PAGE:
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E. M. Valero, J. L. Nieves, S. M. C. Nascimento, K. Amano, and D. H. Foster, “Recovering spectral data from natural scenes with an RGB digital camera and colored filters,” Color Res. Appl. 32, 352–360 (2007).
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J. L. Nieves, E. M. Valero, J. Hernández-Andrés, and J. Romero, “Recovering fluorescent spectra with an RGB digital camera and color filters using different matrix factorizations,” Appl. Opt. 46, 4144–4154 (2007).
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2006 (6)

D. H. Foster, K. Amano, S. M. C. Nascimento, and M. J. Foster, “Frequency of metamerism in natural scenes,” J. Opt. Soc. Am. A 23, 2359–2372 (2006).
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V. Cheung and S. Westland, “Methods for optimal color selection,” J. Imaging Sci. Technol. 50, 481–488 (2006).
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G. Schaepman-Strub, M. E. Schaepman, T. H. Painter, S. Dangel, and J. V. Martonchik, “Reflectance quantities in optical remote sensing—definitions and case studies,” Remote Sens. Environ. 103, 27–42 (2006).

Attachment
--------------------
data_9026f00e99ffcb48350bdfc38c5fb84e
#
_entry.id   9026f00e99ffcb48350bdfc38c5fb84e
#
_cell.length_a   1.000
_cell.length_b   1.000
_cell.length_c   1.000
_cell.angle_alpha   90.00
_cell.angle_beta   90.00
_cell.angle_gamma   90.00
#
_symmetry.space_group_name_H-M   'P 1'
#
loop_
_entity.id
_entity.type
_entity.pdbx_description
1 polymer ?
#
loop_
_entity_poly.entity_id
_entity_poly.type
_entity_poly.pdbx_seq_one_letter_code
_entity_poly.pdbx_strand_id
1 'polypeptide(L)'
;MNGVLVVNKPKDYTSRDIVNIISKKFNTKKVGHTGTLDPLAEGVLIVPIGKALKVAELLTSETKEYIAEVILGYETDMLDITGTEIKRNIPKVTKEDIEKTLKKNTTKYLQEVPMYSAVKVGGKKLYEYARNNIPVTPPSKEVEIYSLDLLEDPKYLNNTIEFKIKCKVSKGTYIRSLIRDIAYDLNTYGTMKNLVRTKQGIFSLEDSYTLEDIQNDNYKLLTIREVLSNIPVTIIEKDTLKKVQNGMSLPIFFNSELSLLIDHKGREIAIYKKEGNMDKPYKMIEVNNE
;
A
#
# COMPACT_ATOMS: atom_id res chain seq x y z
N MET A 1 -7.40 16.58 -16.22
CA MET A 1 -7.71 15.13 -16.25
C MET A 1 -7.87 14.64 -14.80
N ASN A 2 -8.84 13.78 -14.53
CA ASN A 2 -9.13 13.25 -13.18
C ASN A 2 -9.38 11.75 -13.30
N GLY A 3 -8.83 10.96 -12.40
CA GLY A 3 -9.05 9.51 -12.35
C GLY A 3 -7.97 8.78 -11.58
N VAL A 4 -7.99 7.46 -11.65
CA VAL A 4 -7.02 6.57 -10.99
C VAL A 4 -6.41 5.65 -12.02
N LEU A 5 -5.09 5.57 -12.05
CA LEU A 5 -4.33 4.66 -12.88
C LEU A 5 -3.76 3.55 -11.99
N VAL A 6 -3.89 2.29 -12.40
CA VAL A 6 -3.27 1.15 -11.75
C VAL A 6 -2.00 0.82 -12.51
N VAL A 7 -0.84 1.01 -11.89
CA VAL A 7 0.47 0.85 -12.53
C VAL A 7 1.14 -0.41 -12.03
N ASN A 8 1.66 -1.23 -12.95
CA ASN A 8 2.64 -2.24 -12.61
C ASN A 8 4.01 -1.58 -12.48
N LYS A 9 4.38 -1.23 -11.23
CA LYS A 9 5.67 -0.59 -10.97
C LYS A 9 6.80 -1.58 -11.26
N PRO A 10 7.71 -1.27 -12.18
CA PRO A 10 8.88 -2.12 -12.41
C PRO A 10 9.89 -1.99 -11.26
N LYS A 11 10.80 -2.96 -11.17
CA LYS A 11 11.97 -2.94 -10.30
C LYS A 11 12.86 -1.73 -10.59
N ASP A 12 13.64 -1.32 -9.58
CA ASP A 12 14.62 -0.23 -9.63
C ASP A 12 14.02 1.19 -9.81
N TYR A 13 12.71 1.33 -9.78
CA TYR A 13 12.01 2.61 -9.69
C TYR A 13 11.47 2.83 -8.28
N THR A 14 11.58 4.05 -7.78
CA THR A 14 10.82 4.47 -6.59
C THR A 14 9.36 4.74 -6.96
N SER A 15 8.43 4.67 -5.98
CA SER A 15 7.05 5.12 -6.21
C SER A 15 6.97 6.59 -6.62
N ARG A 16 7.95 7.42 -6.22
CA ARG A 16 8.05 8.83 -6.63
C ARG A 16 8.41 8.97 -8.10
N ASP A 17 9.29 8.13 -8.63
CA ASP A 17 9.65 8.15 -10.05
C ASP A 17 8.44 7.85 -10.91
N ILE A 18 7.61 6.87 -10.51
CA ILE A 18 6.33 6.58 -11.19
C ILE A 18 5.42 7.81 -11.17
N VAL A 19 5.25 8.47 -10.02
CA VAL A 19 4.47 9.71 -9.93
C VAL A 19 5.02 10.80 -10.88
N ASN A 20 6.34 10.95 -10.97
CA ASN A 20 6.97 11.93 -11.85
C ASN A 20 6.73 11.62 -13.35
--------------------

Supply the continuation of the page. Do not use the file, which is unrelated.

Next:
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M. Grendar, “Entropy and effective support size,” Entropy 8, 169–174 (2006).
[Crossref]

A. Lewis and L. Zhaoping, “Are cone sensitivities determined by natural color statistics?” J. Vis. 6 (3), 285–302 (2006).
[Crossref]

M. R. Luo, G. Cui, and C. Li, “Uniform colour spaces based on CIECAM02 colour appearance model,” Color Res. Appl. 31, 320–330 (2006).
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2005 (5)

D. M. Dacey, H.-W. Liao, B. B. Peterson, F. R. Robinson, V. C. Smith, J. Pokorny, K.-W. Yau, and P. D. Gamlin, “Melanopsin-expressing ganglion cells in primate retina signal colour and irradiance and project to the LGN,” Nature 433, 749–754 (2005).
[Crossref]

M. N. Goria, N. N. Leonenko, V. V. Mergel, and P. L. Novi Inverardi, “A new class of random vector entropy estimators and its applications in testing statistical hypotheses,” J. Nonparametr. Stat. 17, 277–297 (2005).